Table of Contents
What is Convex Lens?
Convex lenses are those that appear thinner at the corners and feel much broader in the center. These types of lens are also known as a “converging lens” because, when light passes through them, their outer curve refracts and converges the individual beams of light into a single focal point.
The distance from the lens’ optical center to the point where all rays of light converge is called the focal length, and this point is called the primary focus or focal point.
On top of producing an authentic, upside-down image, they can also produce a virtual image if the object is brought in too near the lens. These lenses concentrate a light beam, making the subject appear larger and more precise.
It is useful in treating hypermetropia.
For instance, convex lenses are used in cameras because they concentrate the light onto the subject.
What is Concave Lens?
Concave lenses are those that are narrower in the middle and wider on the sides. A concave lens is diverging because of its round, inward form, which causes the beams to bend outward and diverge.
The resulting image is virtual, compressed, and upright, making the object appear smaller and further away than it is.
Light radiates outward from a single virtual point (the main focus or focal point). Furthermore, focal length refers to the distance between the lens’s optical center to the lens’s focal point.
It is useful in treating myopia.
For instance, the side mirrors on cars and motorcycles employ concave lenses. Film projectors can also benefit from their use in spreading the image.
Difference Between Convex and Concave Lens
- A concave lens is distinguished from a convex lens by the fact that it causes a ray of light traveling perpendicular to its major axis to spread out and become more narrow. The light beams that hit a concave lens diverge from the lens’s main axis, while those that hit a convex lens converge.
- Due to the lens’s nature, light traveling through it will either focus or spread out. That’s why we call the concave lens a diverging lens and the convex lens a focusing lens.
- The lens of a microscope or telescope is often convex because of its magnification capabilities, while the lens of the human eye is concave. A convex lens, on the other hand, is utilized in lasers, vehicle spotlights, and door peepholes.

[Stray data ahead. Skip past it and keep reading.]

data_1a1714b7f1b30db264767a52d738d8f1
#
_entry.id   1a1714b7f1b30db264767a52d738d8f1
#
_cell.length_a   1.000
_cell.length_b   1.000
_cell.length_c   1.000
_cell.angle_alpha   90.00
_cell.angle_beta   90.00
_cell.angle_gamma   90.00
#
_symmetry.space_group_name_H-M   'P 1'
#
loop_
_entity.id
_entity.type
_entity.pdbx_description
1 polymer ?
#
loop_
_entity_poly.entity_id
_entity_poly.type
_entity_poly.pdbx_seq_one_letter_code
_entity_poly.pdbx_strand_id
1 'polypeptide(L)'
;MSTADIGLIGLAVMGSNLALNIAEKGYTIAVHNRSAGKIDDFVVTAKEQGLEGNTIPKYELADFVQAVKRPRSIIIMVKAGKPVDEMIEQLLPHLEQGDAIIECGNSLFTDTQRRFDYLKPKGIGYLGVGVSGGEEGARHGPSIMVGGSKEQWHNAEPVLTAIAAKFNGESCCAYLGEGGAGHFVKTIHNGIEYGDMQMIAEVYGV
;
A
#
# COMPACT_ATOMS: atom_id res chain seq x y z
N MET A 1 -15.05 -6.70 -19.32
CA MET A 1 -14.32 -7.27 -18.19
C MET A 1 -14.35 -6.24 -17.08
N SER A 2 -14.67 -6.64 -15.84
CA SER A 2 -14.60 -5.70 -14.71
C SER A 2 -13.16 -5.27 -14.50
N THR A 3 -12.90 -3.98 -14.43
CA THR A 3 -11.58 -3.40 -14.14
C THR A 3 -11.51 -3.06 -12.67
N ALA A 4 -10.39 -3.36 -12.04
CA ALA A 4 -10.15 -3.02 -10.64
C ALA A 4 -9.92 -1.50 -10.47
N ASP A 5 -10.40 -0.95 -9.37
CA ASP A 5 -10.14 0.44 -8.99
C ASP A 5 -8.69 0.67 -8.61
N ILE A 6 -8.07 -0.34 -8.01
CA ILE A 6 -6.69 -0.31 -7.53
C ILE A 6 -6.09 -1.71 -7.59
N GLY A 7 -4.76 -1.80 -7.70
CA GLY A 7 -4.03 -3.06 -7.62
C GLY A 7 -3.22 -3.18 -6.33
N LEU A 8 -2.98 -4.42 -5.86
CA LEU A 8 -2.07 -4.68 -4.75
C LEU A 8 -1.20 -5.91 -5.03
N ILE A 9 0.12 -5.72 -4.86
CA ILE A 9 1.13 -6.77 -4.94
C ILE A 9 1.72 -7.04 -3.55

- A concave lens distorts vision such that a nearby body or object looks much smaller and more distant than it actually is. When anything is placed next to a convex lens, however, it gives the impression that it is closer and has more volume than it actually does.
Comparison Between Convex and Concave Lens
|Parameter of Comparison
|The term “Diverging lens” is used to describe a concave lens.
|The term “Converging lens” is used to describe a convex lens.
|The shape of the optical surface
|A concave lens has a thin middle and thicker edges.
|When it comes to convex lenses, the thickest part of the glass is located in the middle, while the thinnest parts are towards the corners.
|The polarity of the focal length
|It is sometimes referred to as a negative lens because of its negative focal length.
|It is sometimes referred to as a positive lens because of its positive focal length.
|The type of image formed
|Constantly creates a perfect, virtual image.
|Usually, it creates a real and inverse image.
|Miniature and more distant than the real thing.
|Larger and closer than the real thing.
- Goldberg, F. M., & McDermott, L. C. (1987). An investigation of student understanding of the real image formed by a converging lens or concave mirror. American Journal of Physics, 55(2), 108-119.
- Tural, G. (2015). Cross-Grade Comparison of Students’ Conceptual Understanding with Lenses in Geometric Optics. Science Education International, 26(3), 325-343.